I had forgotten to share with you a slight bit of panic that arose, the night before I left England. Frankie, Kaci and I had a lovely time with Mark, Callie and Maisie until I had to say my "goodbyes," and balled like a baby, oh I hate goodbyes! Anyway, we were picking up Chris from work when I had a text meassage from Alan, saying "Can you phone me immediatley!" Well I wondered what on earth could have happened! Sadly when one of us comes away, something awful tends to happen, so I was pretty worried! I phoned him straight away, and he had just had his wallet stolen, from outside a service station, whilst filling up with petrol to collect me from the airpot the following afternoon. It's a large service station, on the auto via from Seville to Madrid, although just about fifteen minutes from where we live, so luckily we are regulars there.
Apparantly Alan had missed his pocket, and his wallet landed on the forecourt. He realised this about a minute on the road, when he patted the pocket, where his wallet should have been. He of course went straight back. As we are regulars there, they straight away looked at the cctv tape and saw exactly what had happened. A sneaky person, to keep it polite, had seen what Alan had done, and kicked Alan's wallet under his car, to enable him to pick it up when he thought no on was watching. Although this was seen, sadly the number plate could not be.
Of course the real worry was credit cards that were in the wallet.
I do totally understand security must be put into place, but Alan had not enough credit on the phone he had to phone and cancel the cards. We do have a contract phone in case of emergencies, but I had that in England, so the plan was for me to try and cancel the cards. I was able to tell them every password, what colour pants he wore, any other details they may want to know, or even better, could they phone him!!! Would they help, no bloody way! So we had to hope and pray the cards would not be used until I got back to England, and Alan could phone them from the contract phone. Surely there should be some sort of help to be organised in these situations?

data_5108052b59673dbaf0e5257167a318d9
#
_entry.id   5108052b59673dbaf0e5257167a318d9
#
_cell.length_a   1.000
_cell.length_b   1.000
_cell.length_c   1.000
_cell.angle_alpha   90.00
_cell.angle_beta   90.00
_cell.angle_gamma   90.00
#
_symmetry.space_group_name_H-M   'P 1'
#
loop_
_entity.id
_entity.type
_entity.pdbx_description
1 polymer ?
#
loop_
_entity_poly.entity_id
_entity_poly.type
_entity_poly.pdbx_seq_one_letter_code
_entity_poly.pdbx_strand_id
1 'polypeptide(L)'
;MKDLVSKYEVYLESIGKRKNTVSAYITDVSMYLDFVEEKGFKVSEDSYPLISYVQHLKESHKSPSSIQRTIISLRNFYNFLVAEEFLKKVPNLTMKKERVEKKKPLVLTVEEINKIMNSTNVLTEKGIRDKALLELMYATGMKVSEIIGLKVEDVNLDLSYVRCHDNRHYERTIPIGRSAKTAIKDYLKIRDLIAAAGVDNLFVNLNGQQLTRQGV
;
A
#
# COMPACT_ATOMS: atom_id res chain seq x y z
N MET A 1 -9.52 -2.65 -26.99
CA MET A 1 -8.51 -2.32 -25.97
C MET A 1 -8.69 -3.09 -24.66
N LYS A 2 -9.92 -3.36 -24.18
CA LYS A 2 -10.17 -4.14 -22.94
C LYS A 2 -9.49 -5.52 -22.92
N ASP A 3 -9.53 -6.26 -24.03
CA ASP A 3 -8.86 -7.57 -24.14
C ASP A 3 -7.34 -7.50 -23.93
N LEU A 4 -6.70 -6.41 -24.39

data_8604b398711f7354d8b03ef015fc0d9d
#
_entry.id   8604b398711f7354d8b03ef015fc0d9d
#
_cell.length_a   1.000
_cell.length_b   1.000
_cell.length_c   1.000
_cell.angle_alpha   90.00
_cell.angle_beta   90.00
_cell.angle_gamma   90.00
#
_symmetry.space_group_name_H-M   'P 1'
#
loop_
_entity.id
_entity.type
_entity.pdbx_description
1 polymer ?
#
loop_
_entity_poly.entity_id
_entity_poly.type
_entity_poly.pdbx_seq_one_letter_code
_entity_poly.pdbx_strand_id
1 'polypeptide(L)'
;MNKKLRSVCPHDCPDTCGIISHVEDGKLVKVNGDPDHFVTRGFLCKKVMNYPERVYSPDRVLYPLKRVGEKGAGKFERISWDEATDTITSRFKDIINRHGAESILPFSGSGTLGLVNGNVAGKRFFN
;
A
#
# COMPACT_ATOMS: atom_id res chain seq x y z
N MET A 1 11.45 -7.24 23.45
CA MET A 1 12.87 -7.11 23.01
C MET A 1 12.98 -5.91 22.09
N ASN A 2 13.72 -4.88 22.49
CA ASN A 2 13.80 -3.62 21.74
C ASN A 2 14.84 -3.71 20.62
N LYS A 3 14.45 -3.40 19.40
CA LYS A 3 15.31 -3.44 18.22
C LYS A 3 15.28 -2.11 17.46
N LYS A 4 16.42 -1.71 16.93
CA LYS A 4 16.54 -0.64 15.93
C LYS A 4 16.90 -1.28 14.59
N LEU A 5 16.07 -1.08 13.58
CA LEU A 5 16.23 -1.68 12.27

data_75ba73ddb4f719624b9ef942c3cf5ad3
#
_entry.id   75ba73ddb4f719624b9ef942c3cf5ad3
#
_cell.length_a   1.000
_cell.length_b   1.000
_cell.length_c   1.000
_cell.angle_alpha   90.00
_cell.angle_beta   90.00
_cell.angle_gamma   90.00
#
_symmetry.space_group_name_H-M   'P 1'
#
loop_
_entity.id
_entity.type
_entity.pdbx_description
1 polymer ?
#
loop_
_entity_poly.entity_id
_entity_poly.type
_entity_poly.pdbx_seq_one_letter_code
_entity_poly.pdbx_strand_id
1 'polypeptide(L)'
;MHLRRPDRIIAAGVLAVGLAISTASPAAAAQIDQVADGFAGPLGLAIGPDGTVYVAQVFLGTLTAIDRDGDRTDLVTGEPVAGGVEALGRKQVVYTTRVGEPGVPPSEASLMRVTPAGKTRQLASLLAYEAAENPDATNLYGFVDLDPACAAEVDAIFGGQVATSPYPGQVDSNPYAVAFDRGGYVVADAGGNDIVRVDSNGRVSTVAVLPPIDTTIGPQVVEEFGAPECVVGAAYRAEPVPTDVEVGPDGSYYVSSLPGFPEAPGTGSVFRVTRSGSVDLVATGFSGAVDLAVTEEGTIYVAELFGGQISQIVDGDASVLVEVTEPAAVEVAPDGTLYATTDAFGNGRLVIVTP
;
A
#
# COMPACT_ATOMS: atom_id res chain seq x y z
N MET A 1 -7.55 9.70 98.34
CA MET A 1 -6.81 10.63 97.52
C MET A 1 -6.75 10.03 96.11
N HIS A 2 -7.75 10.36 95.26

Our good friend David took us to the police station the following day, not in Montoro as they seem to be doing work on the building, but to the tiny town of Pedro Abad, in fact where the service station is. There was a tiny office with three police men in, one of which was smoking away in a corner whilst on a pc. The policemen already knew of the incident, I told you Pedro Abad is small, and they just needed a few details from us. They also has seen the cctv tape and did not recognise the "baddy" . They shook our hands when we had finished, and off we went, really not expecting to hear any more about it, but Alan needed to report his driving license missing anyway.
About a week went passed, and we were in our local post office, where we collect our mail. The gentleman that works there told us he had a phone call from the police station in Seville. Some one had picked up Alans abandoned wallet in Seville, and took in to the police station. Would you believe they wanted our address to post it to us, amazing or what. Well I'm not sure that would happen in England. Of course the cash was missing from inside in but everything else was intact. So although a little lighter, all was well in the end!
Actually since publishing this blog entry, Alan said I was a "big fat liar".... no, no not really, as if he would dare, I had however got some facts wrong. Alan did not wait for me to come home the following day but contacted David and drove into Montoro. He kindly allowed him to telephone the credit card companies, so the panic was over slightly earlier than I remembered, sorry about that!